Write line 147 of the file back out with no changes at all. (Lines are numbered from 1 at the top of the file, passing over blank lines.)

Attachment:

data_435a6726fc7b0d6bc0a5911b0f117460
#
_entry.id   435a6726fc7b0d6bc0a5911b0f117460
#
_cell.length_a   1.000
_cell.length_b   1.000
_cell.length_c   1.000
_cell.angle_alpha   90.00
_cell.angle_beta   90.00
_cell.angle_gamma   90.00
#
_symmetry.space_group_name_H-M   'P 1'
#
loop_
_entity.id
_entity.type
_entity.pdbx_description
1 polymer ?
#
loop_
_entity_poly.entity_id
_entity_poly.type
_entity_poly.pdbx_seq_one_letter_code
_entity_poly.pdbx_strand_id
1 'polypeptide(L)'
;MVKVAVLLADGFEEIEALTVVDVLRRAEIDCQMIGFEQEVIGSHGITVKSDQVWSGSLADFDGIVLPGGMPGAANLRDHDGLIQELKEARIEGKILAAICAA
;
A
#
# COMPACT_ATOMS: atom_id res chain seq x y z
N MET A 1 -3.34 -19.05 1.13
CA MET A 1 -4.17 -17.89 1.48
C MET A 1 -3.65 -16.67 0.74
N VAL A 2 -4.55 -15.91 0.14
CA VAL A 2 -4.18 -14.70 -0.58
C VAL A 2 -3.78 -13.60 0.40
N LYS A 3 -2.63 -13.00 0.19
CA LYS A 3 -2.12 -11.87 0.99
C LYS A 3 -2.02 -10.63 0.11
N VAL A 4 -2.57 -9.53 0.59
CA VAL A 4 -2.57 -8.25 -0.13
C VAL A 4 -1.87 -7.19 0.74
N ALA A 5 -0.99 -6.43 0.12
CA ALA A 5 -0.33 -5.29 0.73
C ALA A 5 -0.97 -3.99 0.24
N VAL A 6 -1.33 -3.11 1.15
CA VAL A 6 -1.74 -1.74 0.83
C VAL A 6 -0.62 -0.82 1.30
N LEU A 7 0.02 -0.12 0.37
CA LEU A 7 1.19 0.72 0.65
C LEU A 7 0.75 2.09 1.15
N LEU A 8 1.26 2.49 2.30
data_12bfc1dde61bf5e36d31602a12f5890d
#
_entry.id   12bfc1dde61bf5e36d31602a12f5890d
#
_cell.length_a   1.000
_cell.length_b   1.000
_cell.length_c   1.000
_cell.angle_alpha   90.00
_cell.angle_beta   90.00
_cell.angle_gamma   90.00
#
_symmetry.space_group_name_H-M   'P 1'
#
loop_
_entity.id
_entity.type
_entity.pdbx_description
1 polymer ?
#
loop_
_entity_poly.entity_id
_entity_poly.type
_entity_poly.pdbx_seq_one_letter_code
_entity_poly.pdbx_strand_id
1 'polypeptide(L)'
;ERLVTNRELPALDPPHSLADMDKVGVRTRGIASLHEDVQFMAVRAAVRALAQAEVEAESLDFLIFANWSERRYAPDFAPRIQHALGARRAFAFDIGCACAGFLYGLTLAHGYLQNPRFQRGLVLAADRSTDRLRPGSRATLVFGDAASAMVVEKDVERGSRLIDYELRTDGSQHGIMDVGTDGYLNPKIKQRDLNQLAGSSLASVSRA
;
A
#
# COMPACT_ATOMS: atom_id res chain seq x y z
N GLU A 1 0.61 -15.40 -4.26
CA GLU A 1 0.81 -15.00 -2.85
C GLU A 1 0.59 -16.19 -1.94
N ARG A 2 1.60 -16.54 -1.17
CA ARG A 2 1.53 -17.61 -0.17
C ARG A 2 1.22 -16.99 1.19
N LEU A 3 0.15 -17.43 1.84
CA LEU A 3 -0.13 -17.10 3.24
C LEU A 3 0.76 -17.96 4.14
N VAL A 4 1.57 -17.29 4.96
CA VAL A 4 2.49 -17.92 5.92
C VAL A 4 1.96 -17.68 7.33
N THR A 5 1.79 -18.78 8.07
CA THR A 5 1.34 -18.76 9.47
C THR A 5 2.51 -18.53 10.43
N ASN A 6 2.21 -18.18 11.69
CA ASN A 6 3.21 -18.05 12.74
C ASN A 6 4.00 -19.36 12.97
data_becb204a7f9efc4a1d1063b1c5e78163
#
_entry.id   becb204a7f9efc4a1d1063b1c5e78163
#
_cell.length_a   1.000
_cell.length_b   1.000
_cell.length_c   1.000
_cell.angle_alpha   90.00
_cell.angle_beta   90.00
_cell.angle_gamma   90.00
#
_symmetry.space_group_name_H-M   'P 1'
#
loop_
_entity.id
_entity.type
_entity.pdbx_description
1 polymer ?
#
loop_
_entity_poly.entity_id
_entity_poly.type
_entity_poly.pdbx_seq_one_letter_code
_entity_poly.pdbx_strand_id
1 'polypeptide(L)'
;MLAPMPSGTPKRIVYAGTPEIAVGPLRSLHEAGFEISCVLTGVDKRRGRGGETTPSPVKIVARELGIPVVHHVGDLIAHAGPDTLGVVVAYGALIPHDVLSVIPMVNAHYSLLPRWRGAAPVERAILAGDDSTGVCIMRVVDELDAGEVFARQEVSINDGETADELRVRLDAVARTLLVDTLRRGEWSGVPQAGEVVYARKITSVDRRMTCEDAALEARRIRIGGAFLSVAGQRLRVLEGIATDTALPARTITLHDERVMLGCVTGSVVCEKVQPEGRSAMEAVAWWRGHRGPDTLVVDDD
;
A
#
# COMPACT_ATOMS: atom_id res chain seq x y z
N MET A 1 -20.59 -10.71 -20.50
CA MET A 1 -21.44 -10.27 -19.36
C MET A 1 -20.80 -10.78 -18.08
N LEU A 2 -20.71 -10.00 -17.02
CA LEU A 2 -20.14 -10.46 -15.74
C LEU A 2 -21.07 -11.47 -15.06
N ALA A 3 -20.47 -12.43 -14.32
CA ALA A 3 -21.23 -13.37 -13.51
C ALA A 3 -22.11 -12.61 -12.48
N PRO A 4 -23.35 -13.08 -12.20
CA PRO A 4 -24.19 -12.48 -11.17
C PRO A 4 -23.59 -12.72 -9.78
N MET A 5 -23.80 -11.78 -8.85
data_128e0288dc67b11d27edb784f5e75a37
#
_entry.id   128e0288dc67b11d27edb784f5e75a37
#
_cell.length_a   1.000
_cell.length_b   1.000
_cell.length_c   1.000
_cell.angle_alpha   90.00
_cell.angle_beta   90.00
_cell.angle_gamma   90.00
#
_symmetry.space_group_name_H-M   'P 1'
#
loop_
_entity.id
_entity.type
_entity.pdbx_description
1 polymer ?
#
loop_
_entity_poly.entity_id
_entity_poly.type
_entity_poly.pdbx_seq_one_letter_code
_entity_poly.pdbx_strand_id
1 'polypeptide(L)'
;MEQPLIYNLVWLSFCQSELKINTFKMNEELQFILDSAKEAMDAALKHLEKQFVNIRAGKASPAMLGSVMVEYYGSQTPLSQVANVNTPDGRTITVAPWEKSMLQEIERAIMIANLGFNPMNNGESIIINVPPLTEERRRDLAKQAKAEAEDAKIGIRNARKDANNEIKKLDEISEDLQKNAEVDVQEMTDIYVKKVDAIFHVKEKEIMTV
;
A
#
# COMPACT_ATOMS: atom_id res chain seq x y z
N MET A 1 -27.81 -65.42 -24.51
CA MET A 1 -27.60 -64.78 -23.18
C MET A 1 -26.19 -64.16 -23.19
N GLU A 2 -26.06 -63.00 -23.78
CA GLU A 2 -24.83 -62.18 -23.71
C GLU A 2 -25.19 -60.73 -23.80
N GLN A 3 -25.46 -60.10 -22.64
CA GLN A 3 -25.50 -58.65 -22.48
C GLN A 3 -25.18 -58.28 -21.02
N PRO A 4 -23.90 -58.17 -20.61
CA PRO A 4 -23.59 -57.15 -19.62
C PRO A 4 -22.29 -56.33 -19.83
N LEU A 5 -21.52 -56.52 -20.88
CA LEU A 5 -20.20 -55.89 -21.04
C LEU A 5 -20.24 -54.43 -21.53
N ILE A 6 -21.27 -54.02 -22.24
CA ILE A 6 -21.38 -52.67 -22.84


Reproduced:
#